“But we’re experimenting with them because you can’t just get a shipment and say, oh, OK, great, this is wonderful or it’s terrible. One shipment doesn’t tell the story. You have to do it over a number of months.”
And even then it’s a never-ending process.
“But wherever I`m going I`ll go In search of a Rose”
Wherever he’s going, Tom is in search of a rose, too. The best rose he can find.
Retailers and consumers might count down the number of shopping days left until the holidays. At Esbenshade’s Greenhouses Inc. in Lancaster County, it’s a calendar of growing days.
One of the 100 biggest greenhouse operations in the United States, family-owned Esbenshade’s is a significant grower of poinsettias. Royer’s Flowers & Gifts is one of Esbenshade’s biggest poinsettia customers, to the tune of 30,000 plants each year.
In order for Royer’s to have poinsettias to sell starting around Thanksgiving, Esbenshade’s has to start growing the traditional Christmas plants during the summer.
In fact, poinsettias account for 75 percent of Esbenshade’s summer workload and 15 to 20 percent of the company’s annual sales. Esbenshade’s sells poinsettias to customers throughout Pennsylvania and into surrounding states and sometimes as far away as Boston.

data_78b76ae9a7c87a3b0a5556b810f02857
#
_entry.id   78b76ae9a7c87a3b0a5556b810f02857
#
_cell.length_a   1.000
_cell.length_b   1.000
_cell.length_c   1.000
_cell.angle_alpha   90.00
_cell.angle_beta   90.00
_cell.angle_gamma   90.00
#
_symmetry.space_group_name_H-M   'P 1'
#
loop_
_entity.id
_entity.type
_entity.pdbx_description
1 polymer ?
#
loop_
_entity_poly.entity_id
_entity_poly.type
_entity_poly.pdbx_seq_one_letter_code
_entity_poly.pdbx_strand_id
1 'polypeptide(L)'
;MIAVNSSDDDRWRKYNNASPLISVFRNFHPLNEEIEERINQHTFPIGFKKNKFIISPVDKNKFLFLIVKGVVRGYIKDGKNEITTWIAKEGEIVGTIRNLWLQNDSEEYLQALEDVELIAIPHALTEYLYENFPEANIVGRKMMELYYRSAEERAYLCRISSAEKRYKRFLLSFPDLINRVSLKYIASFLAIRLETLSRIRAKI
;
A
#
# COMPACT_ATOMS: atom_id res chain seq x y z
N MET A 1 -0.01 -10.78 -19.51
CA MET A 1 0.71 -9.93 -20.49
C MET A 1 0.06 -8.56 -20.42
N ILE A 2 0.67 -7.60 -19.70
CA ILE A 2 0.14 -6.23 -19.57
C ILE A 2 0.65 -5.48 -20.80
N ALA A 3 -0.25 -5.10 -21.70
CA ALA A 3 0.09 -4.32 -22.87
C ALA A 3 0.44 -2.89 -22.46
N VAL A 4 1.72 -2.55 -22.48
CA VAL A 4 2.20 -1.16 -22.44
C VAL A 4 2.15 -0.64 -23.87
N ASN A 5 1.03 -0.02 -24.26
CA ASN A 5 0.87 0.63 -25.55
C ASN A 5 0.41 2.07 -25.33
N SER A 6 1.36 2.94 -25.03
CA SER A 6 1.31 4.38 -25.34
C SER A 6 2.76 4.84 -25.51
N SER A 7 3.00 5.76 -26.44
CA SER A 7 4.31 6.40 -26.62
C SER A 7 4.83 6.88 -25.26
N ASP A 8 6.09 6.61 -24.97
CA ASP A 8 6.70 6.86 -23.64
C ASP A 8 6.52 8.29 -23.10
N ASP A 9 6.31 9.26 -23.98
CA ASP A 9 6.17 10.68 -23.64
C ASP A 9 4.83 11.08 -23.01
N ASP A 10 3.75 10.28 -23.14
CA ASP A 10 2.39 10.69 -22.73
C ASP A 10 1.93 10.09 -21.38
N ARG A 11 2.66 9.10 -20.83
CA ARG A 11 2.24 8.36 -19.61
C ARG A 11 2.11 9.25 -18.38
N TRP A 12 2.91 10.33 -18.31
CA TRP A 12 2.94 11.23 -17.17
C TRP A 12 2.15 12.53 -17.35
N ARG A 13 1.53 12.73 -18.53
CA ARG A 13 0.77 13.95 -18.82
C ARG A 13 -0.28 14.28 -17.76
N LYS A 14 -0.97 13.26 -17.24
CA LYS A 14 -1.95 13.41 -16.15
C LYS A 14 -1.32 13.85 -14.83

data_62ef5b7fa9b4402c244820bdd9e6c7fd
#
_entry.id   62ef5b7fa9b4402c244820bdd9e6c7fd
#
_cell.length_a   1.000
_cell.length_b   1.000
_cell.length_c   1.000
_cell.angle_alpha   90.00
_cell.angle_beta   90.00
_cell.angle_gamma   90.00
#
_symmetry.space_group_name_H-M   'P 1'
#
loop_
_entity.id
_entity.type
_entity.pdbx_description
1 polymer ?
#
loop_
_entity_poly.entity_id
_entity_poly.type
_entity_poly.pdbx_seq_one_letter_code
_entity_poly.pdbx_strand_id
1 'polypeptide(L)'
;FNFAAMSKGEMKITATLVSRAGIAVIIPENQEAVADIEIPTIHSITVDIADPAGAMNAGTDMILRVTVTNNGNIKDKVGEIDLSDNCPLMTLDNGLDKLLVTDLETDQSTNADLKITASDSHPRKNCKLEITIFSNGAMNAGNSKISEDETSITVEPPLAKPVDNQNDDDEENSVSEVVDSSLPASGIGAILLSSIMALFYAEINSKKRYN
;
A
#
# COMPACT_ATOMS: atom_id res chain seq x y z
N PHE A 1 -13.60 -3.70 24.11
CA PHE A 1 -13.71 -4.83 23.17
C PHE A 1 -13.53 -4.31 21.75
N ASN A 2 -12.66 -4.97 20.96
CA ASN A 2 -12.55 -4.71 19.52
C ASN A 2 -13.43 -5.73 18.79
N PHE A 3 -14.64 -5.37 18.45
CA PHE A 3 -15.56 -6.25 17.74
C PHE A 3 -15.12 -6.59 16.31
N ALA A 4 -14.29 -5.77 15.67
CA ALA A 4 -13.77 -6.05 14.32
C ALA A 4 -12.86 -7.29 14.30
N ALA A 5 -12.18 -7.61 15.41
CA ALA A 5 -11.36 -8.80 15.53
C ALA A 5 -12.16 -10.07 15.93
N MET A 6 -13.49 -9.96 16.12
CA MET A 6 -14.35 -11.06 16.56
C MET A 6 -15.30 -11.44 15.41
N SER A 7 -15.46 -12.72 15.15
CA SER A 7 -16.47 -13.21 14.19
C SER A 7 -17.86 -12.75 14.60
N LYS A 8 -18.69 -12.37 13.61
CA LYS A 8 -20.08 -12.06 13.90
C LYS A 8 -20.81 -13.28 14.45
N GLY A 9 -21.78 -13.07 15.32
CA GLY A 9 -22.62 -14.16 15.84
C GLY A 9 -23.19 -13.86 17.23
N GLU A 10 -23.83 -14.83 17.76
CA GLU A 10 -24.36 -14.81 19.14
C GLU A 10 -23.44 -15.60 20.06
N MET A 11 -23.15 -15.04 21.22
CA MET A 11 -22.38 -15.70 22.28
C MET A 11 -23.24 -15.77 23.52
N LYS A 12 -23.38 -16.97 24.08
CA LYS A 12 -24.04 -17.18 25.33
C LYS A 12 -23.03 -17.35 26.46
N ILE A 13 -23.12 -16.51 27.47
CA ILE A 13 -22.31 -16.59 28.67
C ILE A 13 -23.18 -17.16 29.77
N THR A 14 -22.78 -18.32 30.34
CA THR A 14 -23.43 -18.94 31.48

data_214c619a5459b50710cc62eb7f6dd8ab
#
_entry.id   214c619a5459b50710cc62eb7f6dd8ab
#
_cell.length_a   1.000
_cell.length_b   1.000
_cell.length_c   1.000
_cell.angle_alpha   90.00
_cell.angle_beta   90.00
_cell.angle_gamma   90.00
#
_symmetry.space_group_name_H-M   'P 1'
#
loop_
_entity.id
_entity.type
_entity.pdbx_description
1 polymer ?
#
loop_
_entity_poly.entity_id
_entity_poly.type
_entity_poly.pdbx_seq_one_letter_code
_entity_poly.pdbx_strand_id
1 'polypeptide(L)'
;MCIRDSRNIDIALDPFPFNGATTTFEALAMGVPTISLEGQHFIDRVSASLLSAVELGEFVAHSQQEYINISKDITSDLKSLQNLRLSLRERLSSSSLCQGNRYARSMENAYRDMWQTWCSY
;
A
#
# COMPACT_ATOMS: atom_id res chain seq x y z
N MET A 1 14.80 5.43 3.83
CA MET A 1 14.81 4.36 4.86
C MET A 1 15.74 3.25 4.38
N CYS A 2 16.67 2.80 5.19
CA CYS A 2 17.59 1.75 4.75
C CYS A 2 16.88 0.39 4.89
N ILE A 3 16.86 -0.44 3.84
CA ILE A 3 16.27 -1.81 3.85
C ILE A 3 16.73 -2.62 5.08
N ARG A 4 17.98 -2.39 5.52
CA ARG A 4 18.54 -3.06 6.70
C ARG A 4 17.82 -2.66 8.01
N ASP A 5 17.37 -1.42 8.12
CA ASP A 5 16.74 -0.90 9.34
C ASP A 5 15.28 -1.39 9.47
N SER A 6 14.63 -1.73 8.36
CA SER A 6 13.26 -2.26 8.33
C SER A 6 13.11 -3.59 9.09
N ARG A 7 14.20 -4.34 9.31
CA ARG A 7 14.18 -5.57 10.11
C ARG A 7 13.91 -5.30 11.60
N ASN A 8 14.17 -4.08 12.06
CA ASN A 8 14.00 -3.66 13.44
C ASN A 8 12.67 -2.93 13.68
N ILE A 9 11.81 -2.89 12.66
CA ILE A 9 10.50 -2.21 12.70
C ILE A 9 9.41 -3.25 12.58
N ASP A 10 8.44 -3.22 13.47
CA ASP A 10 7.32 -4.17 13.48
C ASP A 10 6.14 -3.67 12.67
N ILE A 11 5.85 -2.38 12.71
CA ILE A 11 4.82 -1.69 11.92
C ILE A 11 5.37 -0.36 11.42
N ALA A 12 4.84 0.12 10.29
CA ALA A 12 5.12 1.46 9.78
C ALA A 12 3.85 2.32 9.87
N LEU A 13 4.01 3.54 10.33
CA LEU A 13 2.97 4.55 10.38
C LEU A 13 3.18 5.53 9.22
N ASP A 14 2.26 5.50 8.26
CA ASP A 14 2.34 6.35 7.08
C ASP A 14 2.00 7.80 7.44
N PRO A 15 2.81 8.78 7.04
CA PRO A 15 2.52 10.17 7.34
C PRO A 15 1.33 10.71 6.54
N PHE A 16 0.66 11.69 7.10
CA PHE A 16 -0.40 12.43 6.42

This helps to explain why Roger Esbenshade, the company’s president, has a young poinsettia spilled out on a desk in his air-conditioned office in mid-July, when the outside temperature is approaching 90 degrees.
A computer controls when mist sprays on young poinsettia plants.
Three stages of root growth on poinsettia cuttings.
Poinsettias grown for the 2012 holiday season.
He has been looking at the plant’s roots under a microscope, “to make sure nothing funny is going on.” Besides proper root development, he tests for levels of pH and fertilizer in the “growing medium,” a mixture of composted bark, peat and the mineral perlite, which appears as tiny white rocks.